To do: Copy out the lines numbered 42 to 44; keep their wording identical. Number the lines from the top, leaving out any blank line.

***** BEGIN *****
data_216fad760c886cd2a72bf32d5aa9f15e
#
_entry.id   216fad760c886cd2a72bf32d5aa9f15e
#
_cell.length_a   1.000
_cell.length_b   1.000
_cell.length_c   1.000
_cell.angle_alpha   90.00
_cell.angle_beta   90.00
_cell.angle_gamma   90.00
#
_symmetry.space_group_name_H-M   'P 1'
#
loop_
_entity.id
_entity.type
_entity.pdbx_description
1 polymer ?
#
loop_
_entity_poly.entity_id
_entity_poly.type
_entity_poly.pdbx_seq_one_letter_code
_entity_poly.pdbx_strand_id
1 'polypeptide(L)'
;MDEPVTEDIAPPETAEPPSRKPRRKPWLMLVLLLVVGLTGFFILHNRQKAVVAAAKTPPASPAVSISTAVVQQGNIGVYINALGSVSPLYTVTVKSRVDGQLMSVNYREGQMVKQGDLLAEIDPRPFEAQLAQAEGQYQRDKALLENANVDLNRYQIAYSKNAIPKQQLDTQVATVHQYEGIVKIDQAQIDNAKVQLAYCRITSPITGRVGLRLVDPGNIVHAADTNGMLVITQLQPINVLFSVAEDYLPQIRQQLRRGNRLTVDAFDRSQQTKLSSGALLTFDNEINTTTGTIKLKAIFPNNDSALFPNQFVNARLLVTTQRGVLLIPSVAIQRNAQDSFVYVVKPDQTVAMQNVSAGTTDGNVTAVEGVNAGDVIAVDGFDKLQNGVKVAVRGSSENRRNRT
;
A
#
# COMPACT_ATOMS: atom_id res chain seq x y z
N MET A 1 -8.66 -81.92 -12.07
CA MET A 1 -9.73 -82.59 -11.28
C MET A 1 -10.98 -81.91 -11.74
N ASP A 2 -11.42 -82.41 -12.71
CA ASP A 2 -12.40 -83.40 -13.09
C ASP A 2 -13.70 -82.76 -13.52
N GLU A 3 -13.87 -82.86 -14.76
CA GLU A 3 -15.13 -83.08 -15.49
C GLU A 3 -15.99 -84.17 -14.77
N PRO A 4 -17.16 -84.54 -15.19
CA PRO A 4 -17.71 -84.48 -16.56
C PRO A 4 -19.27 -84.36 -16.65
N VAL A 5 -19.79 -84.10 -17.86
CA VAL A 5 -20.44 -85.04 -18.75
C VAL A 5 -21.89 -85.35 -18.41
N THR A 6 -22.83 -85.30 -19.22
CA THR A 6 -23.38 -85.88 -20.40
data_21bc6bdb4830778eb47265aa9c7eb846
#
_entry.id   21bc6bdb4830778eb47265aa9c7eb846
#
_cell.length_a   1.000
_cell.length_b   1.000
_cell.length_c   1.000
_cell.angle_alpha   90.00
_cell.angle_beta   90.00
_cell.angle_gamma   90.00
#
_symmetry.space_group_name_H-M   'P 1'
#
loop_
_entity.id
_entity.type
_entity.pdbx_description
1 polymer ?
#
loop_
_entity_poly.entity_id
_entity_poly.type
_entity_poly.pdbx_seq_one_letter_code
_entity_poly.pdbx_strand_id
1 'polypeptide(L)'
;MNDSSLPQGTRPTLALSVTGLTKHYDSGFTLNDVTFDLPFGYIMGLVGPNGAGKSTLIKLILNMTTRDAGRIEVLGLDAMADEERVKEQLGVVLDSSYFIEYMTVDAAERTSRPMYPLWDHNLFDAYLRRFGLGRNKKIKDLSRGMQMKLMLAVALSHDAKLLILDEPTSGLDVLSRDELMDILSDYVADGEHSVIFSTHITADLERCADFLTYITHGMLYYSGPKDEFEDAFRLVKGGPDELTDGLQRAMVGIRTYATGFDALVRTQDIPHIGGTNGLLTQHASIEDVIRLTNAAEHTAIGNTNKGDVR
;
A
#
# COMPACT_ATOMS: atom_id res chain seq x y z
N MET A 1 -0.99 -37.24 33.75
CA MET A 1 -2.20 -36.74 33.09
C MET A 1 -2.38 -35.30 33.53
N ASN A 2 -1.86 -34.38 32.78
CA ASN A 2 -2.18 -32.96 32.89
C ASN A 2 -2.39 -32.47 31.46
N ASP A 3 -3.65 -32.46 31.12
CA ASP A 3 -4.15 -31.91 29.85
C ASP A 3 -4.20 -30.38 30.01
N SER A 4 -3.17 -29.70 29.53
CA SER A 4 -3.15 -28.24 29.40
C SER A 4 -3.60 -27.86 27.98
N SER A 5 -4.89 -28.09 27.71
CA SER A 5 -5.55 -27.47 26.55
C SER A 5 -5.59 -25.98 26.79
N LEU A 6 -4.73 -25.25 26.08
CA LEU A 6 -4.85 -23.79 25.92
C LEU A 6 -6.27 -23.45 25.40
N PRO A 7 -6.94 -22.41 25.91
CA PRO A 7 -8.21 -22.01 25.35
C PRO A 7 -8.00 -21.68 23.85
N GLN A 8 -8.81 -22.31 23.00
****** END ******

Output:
C PRO A 4 -19.27 -84.36 -16.65
N VAL A 5 -19.79 -84.10 -17.86
CA VAL A 5 -20.44 -85.04 -18.75